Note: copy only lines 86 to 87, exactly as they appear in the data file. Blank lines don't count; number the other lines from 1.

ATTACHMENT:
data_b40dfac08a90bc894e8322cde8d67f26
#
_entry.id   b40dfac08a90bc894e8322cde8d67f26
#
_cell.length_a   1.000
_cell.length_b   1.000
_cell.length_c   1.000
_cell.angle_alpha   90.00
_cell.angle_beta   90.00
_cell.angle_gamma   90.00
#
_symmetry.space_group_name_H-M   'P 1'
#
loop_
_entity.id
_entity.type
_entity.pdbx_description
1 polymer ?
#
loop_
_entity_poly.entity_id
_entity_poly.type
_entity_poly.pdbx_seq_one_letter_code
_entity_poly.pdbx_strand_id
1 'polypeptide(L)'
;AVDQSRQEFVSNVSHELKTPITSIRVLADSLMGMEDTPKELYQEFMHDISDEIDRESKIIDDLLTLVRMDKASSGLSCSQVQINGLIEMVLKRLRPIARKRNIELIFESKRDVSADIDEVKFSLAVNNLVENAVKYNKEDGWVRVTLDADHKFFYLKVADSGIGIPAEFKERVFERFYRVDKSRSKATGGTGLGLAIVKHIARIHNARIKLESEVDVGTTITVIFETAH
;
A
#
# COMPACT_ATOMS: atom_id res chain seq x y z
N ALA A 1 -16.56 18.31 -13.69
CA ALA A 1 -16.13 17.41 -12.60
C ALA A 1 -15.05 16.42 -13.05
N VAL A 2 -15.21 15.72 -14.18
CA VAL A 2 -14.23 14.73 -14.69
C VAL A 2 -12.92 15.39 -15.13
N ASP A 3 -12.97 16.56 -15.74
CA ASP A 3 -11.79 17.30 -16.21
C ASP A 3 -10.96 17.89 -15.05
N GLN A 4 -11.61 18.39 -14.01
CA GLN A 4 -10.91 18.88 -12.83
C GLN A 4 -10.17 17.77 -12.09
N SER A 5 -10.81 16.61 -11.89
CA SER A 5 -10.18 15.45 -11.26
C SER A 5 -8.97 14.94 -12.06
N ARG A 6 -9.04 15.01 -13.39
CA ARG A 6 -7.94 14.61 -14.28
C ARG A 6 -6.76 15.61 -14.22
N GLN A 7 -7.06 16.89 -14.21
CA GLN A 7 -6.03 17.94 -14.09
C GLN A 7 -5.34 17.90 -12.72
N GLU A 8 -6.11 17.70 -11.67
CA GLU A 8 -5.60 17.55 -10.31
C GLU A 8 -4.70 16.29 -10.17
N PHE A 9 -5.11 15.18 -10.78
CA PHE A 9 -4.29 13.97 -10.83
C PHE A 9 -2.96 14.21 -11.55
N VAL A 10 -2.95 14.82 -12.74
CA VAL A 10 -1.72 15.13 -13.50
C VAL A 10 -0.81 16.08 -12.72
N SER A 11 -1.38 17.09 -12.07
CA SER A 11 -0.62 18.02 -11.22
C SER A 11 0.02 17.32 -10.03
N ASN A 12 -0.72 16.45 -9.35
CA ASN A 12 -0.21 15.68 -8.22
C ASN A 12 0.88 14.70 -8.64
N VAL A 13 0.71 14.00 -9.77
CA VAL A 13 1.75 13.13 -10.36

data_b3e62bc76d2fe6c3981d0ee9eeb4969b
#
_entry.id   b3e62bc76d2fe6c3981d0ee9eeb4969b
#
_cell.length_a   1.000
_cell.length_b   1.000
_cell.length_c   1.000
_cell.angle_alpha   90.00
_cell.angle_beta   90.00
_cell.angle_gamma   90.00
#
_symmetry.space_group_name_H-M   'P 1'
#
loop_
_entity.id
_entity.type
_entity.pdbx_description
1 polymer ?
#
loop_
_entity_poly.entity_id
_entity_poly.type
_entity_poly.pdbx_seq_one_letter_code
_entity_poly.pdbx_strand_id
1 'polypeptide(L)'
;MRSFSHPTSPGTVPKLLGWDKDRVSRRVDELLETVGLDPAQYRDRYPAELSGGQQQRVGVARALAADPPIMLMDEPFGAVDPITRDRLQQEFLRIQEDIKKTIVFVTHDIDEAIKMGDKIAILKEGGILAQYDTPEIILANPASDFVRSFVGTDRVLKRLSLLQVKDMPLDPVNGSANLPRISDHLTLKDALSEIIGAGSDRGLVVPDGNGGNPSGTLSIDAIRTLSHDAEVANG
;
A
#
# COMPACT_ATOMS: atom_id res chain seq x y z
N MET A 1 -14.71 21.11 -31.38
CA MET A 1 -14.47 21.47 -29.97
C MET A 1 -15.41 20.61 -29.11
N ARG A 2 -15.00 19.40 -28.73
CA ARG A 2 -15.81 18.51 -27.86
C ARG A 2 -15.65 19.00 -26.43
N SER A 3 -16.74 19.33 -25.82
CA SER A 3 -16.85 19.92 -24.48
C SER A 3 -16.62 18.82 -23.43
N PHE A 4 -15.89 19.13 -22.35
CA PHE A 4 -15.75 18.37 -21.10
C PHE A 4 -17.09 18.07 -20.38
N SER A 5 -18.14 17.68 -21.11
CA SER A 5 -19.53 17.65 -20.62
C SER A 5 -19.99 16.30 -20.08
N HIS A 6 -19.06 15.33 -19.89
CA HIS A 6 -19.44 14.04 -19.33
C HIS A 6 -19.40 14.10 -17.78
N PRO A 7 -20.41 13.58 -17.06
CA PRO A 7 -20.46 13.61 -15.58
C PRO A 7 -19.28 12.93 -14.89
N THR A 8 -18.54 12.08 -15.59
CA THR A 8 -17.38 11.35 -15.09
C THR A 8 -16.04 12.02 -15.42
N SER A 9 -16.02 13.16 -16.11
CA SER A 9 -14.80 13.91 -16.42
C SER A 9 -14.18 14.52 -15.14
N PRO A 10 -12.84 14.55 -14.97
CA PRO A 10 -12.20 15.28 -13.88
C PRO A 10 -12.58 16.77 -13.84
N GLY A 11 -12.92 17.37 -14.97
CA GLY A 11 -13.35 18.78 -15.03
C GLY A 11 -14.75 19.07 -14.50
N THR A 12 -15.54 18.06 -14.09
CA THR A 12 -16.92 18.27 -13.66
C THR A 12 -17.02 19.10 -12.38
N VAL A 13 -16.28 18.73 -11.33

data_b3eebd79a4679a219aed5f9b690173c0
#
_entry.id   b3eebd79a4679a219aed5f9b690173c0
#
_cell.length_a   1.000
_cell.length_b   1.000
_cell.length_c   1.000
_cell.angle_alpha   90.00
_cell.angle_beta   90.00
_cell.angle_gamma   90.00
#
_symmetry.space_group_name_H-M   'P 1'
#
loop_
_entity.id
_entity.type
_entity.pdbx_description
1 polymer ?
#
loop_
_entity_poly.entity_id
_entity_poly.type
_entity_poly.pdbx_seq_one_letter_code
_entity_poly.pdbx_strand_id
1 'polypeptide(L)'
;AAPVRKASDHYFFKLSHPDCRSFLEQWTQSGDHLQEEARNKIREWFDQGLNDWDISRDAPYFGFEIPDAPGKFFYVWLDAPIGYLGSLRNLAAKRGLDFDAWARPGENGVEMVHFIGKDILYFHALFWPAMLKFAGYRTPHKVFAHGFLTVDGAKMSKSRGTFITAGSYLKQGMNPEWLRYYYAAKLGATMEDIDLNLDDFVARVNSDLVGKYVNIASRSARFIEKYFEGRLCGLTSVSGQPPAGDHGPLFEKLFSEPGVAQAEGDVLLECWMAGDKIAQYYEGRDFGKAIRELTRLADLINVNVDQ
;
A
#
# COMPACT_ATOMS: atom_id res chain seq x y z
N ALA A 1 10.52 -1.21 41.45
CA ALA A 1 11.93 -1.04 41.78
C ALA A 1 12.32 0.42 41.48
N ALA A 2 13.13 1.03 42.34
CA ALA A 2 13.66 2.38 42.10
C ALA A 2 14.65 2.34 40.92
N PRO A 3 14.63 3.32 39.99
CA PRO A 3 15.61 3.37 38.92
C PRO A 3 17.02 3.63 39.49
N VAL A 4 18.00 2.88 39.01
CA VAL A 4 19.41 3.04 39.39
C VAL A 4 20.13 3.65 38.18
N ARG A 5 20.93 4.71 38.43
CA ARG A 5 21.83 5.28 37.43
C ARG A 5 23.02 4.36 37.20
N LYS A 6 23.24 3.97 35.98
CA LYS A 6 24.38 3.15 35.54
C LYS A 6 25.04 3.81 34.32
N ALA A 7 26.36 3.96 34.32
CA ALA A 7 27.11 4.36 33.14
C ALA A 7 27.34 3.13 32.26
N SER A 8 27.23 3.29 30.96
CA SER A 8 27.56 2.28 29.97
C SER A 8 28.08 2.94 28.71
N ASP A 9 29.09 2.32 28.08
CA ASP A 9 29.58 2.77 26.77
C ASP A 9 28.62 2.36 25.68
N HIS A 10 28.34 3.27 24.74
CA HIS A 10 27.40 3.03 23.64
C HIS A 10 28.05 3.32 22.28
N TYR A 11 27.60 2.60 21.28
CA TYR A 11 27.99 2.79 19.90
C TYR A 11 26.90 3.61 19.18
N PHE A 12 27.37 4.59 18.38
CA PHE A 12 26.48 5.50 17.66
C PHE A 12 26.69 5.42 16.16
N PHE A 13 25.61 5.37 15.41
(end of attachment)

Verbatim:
1 polymer ?
#